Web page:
One of the biggest enemies of tech advancement is the heat generated by components. Keep it cool and you keep on trucking. Let it get hot and your hardware is shot. We’ve got all sorts of cooling solutions out there right now, from your bog-standard fan-assisted to liquid cooling and even liquid nitrogen for the extreme overclockers. However, a team of researchers at Stanford University may have gone one better.

The researchers have come up with a theoretical method to manipulate heat radiation in order to boost cooling. In a nutshell, they believe causing an object to radiate extra heat is a new way to encourage cooling.

Let’s start with the basics.  Heat is radiated in and out of a device through photons. All objects, such as computer chips, radiate heat when used, as well as receiving heat from the environment around it. Typically, computer cooling solutions work by trying to cool the environment around the hardware, dissipating the heat.

Stanford researchers have come up with a theoretical device which could be used to boost the outgoing radiation heat from a device. The so-called ‘photonic generator’ would be placed on the surface of an object, raising the frequency of the radiated photons and therefore allowing each photon to carry more heat away. Low-energy photons go in, high energy photons go out.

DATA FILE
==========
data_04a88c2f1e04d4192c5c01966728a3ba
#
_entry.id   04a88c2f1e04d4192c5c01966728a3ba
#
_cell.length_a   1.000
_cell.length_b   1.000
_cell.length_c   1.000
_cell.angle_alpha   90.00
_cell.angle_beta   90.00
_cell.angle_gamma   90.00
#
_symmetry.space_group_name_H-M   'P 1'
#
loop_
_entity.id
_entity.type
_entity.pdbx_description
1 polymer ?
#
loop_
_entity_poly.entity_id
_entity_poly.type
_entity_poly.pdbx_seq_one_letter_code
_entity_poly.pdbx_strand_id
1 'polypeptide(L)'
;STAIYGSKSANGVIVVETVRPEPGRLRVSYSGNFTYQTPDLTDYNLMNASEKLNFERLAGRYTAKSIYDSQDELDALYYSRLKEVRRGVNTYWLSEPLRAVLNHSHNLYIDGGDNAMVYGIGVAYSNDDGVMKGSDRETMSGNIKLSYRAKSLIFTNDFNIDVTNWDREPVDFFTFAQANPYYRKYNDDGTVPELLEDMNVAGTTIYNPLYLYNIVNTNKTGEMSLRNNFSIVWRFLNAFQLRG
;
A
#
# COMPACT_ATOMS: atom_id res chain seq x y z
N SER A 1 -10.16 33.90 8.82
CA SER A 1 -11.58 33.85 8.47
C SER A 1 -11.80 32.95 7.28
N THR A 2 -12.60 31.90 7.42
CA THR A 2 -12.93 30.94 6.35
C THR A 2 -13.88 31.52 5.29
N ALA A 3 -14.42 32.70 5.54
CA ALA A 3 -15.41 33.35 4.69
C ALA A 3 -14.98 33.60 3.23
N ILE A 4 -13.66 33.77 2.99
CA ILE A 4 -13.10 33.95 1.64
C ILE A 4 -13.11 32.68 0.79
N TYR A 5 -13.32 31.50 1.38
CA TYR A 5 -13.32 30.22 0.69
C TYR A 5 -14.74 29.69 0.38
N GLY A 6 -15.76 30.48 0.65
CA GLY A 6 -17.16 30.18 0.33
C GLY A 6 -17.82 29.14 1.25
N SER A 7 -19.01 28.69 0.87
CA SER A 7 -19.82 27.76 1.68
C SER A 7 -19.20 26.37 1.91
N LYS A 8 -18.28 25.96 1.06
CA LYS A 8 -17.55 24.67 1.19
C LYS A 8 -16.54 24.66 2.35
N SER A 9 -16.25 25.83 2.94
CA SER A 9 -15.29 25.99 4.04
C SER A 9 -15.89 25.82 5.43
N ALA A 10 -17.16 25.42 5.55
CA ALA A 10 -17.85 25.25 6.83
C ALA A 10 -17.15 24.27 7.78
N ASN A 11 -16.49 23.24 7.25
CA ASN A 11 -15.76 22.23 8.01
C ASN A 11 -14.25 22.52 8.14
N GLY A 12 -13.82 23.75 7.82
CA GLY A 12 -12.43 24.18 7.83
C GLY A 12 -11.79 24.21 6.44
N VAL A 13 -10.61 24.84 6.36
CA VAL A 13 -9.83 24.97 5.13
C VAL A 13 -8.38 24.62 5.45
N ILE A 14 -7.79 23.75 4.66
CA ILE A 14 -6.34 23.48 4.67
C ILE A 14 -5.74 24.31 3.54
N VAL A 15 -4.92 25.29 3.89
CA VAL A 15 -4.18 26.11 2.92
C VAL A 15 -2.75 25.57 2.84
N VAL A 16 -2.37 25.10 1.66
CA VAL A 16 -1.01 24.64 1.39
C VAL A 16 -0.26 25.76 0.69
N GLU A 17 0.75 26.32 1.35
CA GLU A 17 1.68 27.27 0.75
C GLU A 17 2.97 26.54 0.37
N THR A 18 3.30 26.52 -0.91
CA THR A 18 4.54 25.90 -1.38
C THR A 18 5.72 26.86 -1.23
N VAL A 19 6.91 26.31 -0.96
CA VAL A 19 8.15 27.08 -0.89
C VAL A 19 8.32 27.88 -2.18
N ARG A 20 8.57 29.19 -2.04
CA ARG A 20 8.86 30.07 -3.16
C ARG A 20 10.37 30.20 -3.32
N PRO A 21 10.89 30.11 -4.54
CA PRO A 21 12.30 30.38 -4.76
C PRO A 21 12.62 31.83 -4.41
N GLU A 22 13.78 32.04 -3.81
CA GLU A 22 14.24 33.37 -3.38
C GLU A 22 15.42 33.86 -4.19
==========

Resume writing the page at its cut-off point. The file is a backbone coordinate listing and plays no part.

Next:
The device itself would be a heat insulator which could be wrapped in thin layers around PC gaming hardware. Together with a light source, it would vibrate the photons of heat and cause the device to emit more heat, cooling the device more effectively.

In essence, what we’re looking at here is a reversal of the traditional heat exchange between hardware objects. At the moment, such tech is still in the theoretical stage, although the researchers believe they can construct an engineered diode which could rival just about any thermoelectric cooling system out there right now.